Reading level for questions may be too high
A concerned Missouri Mom who also happens to be a teacher decided to check out the reading difficulty level for Common Core tests her sixth grader is starting to take. What she found is disturbing.
A few key points in this Mom/teacher’s recent blog:
• “I have heard many stories of teachers logging in to take the practice test and not being able to pass. They have reported reading passages that are not on grade level and in fact extremely challenging for the average student.”
• “As a reading teacher who is accustomed to judging reading passages for text complexity and difficulty, I immediately noticed that the test I was looking at was not on level.”
This Missouri teacher then used an online reading difficulty calculator to determine the reading difficulty level of some of the sample sixth grade Common-Core-aligned Smarter-Balanced Assessment Consortium (SBAC) test questions Missouri is using. This tool presents reading difficulty in a grade-equivalent format.
The Missouri reading teacher typed passages from test questions directly into the calculator and then checked the resulting reading grade levels computed by the online tool. Here is one typical finding:
• “As I typed, I was stunned at the level being calculated. The grade levels started registering at the 8th, 9th, and 11th grade equivalencies!”
That got my attention. Kentucky isn’t using SBAC, of course, but I was curious about the reading level of KPREP items that have been used in Kentucky’s Common Core assessments. My interest was increased because Kentucky contracts with the Pearson publishers to create and score the KPREP tests used in Kentucky, and Pearson reportedly has links to the SBAC, as well.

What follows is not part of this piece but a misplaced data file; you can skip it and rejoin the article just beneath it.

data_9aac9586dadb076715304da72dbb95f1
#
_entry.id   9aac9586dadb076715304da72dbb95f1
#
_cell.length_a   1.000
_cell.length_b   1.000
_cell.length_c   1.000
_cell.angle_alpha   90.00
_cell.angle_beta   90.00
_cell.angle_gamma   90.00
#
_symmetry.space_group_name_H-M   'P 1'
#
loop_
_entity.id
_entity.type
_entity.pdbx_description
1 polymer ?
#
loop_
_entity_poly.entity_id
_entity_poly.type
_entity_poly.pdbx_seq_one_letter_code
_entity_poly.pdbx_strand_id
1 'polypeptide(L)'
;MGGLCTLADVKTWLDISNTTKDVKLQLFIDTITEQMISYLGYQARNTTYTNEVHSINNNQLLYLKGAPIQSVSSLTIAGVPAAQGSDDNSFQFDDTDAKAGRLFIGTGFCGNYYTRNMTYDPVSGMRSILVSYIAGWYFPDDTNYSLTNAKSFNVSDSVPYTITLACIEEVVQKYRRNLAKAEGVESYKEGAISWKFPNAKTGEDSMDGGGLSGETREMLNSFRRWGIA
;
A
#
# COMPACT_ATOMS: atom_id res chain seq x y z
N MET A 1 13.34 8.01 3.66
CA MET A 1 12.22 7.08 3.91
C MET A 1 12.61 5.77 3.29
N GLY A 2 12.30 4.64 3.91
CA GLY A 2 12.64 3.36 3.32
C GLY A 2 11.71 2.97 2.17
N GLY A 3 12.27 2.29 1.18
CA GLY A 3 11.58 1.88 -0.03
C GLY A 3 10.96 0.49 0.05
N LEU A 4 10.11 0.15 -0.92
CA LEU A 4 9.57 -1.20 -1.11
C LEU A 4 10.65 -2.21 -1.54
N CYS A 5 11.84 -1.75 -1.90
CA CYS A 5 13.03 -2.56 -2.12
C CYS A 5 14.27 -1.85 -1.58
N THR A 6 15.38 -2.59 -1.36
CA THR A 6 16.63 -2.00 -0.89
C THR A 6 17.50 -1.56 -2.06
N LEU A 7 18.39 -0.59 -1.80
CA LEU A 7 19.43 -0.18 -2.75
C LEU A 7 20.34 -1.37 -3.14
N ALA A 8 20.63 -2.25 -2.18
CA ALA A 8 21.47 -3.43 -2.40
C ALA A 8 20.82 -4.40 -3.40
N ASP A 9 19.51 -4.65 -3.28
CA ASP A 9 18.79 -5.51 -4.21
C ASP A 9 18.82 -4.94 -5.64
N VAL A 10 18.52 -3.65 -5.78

So, I went to the Kentucky Department of Education’s listing of “K-PREP Sample Items” to see what the readability scores for Kentucky’s test items might look like (Note, the Kentucky Department of Education once used the term “K-PREP.” They have since dropped the dash and now list this as a straight-forward acronym, “KPREP”).
I pulled a KPREP Grade 6 writing prompt for my first examination. Here is a screen shot of how this writing prompt was scored by the readability-score.com web tool (with my additional notes in the red-bordered balloon items):
Notice that the web tool actually offers five different readability calculations. The Flesch-Kincaid Grade Level calculation listed first shows the writing question prompt has a computed reading grade level expected from students who are five months into their eighth grade school year. The Gunning-Fog Score is even more amazing, showing a reading level expected from 11th grade students who are five months into the school term.
Only the SMOG Index shows about the right reading difficulty for this sixth grade writing test item. However, results from the five indexes average out to a reading skill requirement at the ninth grade level. Just reading and understanding this question requires a reading proficiency grade level that is three years more advanced than the average reading ability of sixth grade students.
Things got more interesting when I looked at Question 4 from the KPREP fourth grade math released items.
Click the “Read more” link to find out how interesting.